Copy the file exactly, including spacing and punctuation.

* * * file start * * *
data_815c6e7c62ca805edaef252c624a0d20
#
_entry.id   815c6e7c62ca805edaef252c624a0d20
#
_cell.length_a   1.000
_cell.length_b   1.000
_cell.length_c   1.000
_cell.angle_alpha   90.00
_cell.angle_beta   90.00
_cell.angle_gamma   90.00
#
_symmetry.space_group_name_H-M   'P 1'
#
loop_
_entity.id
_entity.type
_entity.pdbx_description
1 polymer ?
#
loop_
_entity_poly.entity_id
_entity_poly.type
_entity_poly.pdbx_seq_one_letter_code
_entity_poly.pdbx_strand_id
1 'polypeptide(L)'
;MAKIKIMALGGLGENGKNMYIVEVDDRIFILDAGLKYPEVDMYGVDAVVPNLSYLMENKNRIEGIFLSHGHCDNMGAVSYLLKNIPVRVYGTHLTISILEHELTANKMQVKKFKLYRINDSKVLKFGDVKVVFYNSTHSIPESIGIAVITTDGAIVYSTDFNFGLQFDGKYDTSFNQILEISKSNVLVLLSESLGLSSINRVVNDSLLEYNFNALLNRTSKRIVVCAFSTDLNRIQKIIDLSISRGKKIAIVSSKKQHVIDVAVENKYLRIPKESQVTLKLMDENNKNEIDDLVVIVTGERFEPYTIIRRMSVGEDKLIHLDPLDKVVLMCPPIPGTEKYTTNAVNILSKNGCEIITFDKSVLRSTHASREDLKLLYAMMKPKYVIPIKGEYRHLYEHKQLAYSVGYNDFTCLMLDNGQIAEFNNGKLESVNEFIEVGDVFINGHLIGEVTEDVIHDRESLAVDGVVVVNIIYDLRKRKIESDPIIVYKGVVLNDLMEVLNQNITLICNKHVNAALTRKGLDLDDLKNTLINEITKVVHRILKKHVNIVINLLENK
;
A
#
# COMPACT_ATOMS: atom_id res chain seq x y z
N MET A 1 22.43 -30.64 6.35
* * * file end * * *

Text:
data_815c6e7c62ca805edaef252c624a0d20
#
_entry.id   815c6e7c62ca805edaef252c624a0d20
#
_cell.length_a   1.000
_cell.length_b   1.000
_cell.length_c   1.000
_cell.angle_alpha   90.00
_cell.angle_beta   90.00
_cell.angle_gamma   90.00
#
_symmetry.space_group_name_H-M   'P 1'
#
loop_
_entity.id
_entity.type
_entity.pdbx_description
1 polymer ?
#
loop_
_entity_poly.entity_id
_entity_poly.type
_entity_poly.pdbx_seq_one_letter_code
_entity_poly.pdbx_strand_id
1 'polypeptide(L)'
;MAKIKIMALGGLGENGKNMYIVEVDDRIFILDAGLKYPEVDMYGVDAVVPNLSYLMENKNRIEGIFLSHGHCDNMGAVSYLLKNIPVRVYGTHLTISILEHELTANKMQVKKFKLYRINDSKVLKFGDVKVVFYNSTHSIPESIGIAVITTDGAIVYSTDFNFGLQFDGKYDTSFNQILEISKSNVLVLLSESLGLSSINRVVNDSLLEYNFNALLNRTSKRIVVCAFSTDLNRIQKIIDLSISRGKKIAIVSSKKQHVIDVAVENKYLRIPKESQVTLKLMDENNKNEIDDLVVIVTGERFEPYTIIRRMSVGEDKLIHLDPLDKVVLMCPPIPGTEKYTTNAVNILSKNGCEIITFDKSVLRSTHASREDLKLLYAMMKPKYVIPIKGEYRHLYEHKQLAYSVGYNDFTCLMLDNGQIAEFNNGKLESVNEFIEVGDVFINGHLIGEVTEDVIHDRESLAVDGVVVVNIIYDLRKRKIESDPIIVYKGVVLNDLMEVLNQNITLICNKHVNAALTRKGLDLDDLKNTLINEITKVVHRILKKHVNIVINLLENK
;
A
#
# COMPACT_ATOMS: atom_id res chain seq x y z
N MET A 1 22.43 -30.64 6.35